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New geodetic monitoring system in the volcanic island of Tenerife, Canaries, Spain. Combination of InSAR and GPS techniques

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Fernández, J. and Yu, T. T. and Rodríguez Velasco, Gema and González Matesanz, J. and Romero, R. and Rodríguez, G. and Quirós, R. and Dalda, A. and Aparicio, A. and Blanco, M. J. (2003) New geodetic monitoring system in the volcanic island of Tenerife, Canaries, Spain. Combination of InSAR and GPS techniques. Journal of volcanology and geothermal research, 124 . pp. 241-253. ISSN 0377-0273

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Official URL: http://www.sciencedirect.com/science/article/pii/S0377027303000738


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Abstract

Even though volcanic activity in Tenerife is characterized by the fact that eruptions do not normally occur more than once in the same volcanic edifice, geodetic monitoring has mainly focused on the Las Canadas Caldera, where a geodetic micronetwork and a levelling profile are located. A sensitivity test of this geodetic network showed a clear need to extend it to cover the full island for volcano monitoring purposes. This conclusion, together with the detection of two unexpected movements on the island using InSAR that were beyond the scope of the traditional geodetic network, prompted the authors to design and observe a GPS network covering the whole of Tenerife. The network was monitored in August 2000. The results obtained were accurate to 1 cm, and confirm the deformation in the Pinar de Chio zone, but are not definitive enough to confirm the displacements detected to the south of the village of Garachico. Furthermore, new cases of possible subsidence have been detected in areas where InSAR could not be used to measure deformation due to low coherence. Future observations will be necessary for further validation and to study the time evolution of the displacements, and supplementary research must be conducted to determine the possible causes, in particular if they are connected with the water pumping operations performed on the island. One important result is that a new geodetic monitoring system based on two complementary techniques, InSAR and GPS, has been set up on Tenerife island. This is the first time that the whole surface of any of the volcanic Canary Islands has been covered with a single network. This research has displayed the need for further similar studies in the Canary Islands, at least on the islands which pose a greater risk of volcanic reactivation.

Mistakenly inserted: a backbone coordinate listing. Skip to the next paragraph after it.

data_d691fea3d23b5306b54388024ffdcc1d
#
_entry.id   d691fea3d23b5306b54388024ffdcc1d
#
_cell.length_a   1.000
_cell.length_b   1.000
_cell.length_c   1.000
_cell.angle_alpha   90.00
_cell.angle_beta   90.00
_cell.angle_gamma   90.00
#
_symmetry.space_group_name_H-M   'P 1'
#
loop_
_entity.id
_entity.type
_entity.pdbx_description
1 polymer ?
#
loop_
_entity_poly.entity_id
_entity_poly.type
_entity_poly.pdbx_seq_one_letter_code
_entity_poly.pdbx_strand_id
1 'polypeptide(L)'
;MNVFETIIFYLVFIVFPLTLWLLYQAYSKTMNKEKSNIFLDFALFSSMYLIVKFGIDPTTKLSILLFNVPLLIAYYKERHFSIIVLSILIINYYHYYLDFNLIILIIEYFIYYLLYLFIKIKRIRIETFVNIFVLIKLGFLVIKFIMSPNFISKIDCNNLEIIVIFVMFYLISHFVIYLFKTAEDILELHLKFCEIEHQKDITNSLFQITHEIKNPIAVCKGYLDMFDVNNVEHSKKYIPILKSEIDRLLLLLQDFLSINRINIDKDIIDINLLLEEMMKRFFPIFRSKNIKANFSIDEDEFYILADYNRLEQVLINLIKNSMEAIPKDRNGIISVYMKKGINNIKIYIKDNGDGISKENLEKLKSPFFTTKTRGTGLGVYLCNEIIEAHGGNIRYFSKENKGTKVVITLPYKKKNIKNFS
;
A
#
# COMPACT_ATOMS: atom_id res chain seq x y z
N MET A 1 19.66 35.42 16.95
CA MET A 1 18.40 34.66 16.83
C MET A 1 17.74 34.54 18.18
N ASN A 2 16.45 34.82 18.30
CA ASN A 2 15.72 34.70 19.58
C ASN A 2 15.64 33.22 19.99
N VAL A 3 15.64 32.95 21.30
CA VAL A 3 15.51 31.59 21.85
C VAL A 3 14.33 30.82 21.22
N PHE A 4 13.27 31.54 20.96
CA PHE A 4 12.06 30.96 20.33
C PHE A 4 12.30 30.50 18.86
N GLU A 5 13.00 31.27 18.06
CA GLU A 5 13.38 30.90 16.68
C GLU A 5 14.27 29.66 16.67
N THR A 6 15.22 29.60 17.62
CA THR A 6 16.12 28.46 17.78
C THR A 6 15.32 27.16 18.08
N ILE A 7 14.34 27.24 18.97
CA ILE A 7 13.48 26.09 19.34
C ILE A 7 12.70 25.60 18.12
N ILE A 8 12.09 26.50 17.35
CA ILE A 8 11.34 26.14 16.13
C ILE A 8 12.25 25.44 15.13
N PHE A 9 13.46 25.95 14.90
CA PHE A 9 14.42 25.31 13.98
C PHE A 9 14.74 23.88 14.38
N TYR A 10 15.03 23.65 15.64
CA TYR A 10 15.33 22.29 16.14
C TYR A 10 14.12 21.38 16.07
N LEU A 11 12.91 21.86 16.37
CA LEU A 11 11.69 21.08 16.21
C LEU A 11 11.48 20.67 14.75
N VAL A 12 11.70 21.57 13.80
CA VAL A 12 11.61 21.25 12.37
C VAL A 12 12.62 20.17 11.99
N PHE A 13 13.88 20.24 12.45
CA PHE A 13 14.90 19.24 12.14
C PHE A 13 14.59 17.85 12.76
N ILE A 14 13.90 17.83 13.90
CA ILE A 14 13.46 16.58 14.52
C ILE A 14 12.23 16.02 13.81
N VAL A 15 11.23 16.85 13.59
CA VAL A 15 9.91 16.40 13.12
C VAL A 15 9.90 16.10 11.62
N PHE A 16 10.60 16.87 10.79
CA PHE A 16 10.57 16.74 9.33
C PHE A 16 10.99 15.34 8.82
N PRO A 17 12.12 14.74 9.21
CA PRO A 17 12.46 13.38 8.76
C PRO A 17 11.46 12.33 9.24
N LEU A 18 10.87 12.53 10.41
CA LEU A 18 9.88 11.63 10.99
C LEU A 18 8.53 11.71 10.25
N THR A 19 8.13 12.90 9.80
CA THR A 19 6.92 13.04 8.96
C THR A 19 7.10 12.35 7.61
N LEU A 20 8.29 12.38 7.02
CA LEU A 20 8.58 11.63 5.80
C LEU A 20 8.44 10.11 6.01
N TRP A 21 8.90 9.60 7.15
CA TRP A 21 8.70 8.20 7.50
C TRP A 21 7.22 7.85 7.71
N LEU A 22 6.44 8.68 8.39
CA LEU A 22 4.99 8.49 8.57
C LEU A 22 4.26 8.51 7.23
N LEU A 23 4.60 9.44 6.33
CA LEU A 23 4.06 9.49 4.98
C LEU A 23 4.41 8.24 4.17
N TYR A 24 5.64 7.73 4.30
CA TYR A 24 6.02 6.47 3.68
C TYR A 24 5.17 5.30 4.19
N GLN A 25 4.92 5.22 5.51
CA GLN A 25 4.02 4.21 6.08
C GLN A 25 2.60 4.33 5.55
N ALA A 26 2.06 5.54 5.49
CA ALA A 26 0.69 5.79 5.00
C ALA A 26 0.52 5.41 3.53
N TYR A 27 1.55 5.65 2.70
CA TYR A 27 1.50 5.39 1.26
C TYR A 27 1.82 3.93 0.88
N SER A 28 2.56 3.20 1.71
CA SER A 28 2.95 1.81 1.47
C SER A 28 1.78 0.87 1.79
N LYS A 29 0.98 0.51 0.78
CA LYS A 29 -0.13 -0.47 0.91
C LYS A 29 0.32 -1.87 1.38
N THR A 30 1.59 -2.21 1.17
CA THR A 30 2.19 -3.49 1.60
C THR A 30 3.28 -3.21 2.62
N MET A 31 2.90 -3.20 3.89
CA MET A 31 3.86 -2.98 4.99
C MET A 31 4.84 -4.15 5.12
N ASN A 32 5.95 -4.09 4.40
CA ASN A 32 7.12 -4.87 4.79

Item Type:Article
Uncontrolled Keywords:Tenerife; Canary Islands; geodetic volcano monitoring; GPS; SAR interferometry
Subjects:Sciences > Mathematics > Geodesy
ID Code:18001
Deposited On:29 Jan 2013 09:48
Last Modified:09 Aug 2018 08:23

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